Monitoring and Responding to Emerging Trends
State and local health departments are urged to review local HIV, STD, and behavioral data to determine the emerging MSM trends in their own areas. Gaps in epidemiological information needed to help plan, target, and evaluate HIV/STD prevention activities for MSM should be addressed. Historically, because of a lack of data on new HIV infections, many state and local health departments have targeted prevention services primarily on the basis of reported AIDS cases, which reflect HIV infections years after they occur.
Integrating STD and HIV Prevention and Care Services
Many MSM lack key information about STDs, including knowledge that infection with an STD can increase the likelihood of HIV transmission. Therefore, it is critical that HIV prevention programs include information about other STDs and provide links to high-quality STD screening and treatment services. Additionally, trends in STD infections among MSM can be "markers" for potential trends in HIV infection. Integrated data on HIV and other STDs is important for directing prevention programs.
Health departments should evaluate whether HIV and STD counseling, testing, and partner notification activities are reaching MSM. Health departments should also ensure, through training and ongoing quality assurance monitoring, that the counseling provided is "client-centered" and reflects the needs and priorities of MSM.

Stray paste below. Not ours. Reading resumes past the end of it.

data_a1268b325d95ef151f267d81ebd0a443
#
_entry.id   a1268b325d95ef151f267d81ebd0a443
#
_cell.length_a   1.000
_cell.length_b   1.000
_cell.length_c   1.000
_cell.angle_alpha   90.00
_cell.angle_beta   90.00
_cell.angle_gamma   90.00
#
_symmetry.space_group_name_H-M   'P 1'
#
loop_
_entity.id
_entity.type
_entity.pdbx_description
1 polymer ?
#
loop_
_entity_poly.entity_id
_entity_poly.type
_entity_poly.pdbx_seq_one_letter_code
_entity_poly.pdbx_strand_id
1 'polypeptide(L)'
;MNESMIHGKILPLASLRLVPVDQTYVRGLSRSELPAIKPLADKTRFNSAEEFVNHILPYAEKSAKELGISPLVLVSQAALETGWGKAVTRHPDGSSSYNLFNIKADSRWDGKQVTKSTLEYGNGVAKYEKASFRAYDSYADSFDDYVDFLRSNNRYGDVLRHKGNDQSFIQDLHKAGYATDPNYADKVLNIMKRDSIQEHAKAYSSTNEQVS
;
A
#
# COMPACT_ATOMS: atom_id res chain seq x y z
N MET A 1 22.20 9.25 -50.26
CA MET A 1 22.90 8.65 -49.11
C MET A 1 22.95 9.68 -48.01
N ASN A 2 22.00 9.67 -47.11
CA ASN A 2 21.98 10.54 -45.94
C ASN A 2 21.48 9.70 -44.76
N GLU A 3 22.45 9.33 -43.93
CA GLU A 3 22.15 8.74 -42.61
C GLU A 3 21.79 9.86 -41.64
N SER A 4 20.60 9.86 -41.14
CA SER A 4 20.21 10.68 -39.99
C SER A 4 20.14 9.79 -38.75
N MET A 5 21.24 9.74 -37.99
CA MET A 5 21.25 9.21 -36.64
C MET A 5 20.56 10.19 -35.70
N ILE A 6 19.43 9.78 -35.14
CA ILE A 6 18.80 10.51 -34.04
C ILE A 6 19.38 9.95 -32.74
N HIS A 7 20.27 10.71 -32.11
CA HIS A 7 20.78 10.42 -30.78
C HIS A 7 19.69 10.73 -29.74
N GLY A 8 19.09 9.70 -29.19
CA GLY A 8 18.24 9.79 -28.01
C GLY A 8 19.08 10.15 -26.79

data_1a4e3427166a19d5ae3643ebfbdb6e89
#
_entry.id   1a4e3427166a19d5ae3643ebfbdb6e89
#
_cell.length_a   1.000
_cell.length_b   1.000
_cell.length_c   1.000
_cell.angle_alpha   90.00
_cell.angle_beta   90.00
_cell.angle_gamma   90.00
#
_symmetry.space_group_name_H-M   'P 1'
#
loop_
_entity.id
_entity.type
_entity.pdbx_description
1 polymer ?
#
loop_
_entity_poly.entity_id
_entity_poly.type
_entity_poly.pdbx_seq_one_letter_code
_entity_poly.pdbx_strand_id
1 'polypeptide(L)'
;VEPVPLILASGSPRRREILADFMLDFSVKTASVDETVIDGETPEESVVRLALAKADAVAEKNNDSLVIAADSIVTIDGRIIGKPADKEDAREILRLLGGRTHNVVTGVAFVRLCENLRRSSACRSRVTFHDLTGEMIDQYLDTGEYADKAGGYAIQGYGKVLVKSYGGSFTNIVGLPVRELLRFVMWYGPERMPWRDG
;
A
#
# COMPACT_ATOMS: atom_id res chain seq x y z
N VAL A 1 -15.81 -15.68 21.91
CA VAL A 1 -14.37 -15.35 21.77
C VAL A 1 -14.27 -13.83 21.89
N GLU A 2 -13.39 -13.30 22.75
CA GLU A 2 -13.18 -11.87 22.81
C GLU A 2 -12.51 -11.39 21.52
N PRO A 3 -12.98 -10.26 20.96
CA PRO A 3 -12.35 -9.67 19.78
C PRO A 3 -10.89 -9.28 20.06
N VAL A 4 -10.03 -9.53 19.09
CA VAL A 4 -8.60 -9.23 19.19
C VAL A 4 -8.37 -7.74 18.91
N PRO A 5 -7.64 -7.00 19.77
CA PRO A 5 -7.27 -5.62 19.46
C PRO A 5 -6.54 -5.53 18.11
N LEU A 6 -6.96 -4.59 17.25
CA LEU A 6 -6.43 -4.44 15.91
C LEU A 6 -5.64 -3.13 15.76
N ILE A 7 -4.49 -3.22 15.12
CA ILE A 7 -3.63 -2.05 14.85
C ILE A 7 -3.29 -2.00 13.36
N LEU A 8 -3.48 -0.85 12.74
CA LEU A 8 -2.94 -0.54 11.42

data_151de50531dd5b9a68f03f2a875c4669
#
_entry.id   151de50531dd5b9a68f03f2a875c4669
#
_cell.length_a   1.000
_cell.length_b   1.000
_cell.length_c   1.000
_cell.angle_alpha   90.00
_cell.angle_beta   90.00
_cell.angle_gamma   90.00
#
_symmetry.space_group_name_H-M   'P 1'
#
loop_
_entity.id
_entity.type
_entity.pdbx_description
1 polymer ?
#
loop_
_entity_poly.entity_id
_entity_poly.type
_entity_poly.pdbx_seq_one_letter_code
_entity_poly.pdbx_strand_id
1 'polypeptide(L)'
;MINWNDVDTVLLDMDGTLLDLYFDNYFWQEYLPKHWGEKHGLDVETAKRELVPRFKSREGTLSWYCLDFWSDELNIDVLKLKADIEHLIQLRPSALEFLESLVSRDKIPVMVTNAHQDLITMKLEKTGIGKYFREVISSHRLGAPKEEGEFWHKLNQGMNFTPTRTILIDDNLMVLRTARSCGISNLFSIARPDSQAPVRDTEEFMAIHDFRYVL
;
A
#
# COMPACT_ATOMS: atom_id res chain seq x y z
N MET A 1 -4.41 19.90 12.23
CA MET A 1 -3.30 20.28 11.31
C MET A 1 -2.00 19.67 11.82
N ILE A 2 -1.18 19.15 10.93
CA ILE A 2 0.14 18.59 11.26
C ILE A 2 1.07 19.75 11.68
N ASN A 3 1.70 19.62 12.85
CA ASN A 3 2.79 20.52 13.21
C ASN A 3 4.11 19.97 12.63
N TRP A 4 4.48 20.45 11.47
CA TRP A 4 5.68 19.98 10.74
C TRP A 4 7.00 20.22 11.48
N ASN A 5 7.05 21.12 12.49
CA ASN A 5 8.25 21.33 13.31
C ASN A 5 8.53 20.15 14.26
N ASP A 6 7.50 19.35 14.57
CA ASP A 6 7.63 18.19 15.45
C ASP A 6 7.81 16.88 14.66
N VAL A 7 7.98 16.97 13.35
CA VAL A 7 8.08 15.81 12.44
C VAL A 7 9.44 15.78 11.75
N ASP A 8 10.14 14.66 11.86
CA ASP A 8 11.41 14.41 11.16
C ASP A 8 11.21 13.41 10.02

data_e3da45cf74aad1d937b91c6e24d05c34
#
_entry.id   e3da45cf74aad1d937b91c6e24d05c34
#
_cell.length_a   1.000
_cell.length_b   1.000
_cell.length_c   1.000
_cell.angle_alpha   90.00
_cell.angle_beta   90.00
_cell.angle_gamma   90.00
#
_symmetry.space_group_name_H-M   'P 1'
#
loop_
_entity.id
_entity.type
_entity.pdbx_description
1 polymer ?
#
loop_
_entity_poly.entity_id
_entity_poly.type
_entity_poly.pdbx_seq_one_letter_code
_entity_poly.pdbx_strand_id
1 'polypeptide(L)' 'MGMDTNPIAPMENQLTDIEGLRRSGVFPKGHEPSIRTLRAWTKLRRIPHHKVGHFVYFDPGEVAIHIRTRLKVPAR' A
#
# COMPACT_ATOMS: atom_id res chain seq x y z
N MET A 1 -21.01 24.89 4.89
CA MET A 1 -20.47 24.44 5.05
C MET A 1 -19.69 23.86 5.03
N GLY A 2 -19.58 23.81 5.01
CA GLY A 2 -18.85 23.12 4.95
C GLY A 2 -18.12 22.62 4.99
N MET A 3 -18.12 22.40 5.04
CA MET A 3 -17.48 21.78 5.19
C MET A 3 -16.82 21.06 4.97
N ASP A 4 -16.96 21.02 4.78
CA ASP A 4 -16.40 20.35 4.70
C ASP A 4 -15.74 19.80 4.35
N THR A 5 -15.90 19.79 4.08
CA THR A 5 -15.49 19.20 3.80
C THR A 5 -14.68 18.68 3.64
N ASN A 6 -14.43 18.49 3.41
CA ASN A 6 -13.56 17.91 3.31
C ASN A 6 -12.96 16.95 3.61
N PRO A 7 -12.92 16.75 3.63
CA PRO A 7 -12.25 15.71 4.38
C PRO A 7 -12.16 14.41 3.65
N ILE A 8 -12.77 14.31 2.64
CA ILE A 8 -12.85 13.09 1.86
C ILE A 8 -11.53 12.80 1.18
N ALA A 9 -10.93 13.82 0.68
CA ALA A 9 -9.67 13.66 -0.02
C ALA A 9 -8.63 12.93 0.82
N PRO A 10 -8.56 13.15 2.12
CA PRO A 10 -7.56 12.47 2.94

Involving Clinicians in Preventing New Infections Among MSM
Clinical settings (including health department facilities, community-based organizations, primary care centers and drug treatment facilities) can play an important role in HIV prevention through providing HIV and STD prevention services and referrals to care for HIV-infected people.(60) Clinicians caring for HIV-infected and at-risk MSM should:
Developing Prevention Programs for Youth
A greater emphasis on prevention research specific to young MSM is needed. Although studies have clearly demonstrated the ability of HIV prevention programs to reduce risk behaviors among young MSM,(50,61) a relatively small proportion of HIV prevention research has focused on the development and evaluation of interventions specific to this population.(62)
Integrating HIV Prevention Into Broader Health Promotion Efforts
For MSM with strong gay identities, health departments and community-based organizations should consider framing HIV and STD prevention programs and messages in the context of gay male health, an approach that builds on the growing community based movement to have a more comprehensive approach to the health needs of gay men. Such interventions should frame HIV and STD prevention messages in the context of other important MSM priorities and needs and should be crafted in partnership with members of the gay community.(49)
This article was provided by U.S. Centers for Disease Control and Prevention. Visit the CDC's website to find out more about their activities, publications and services.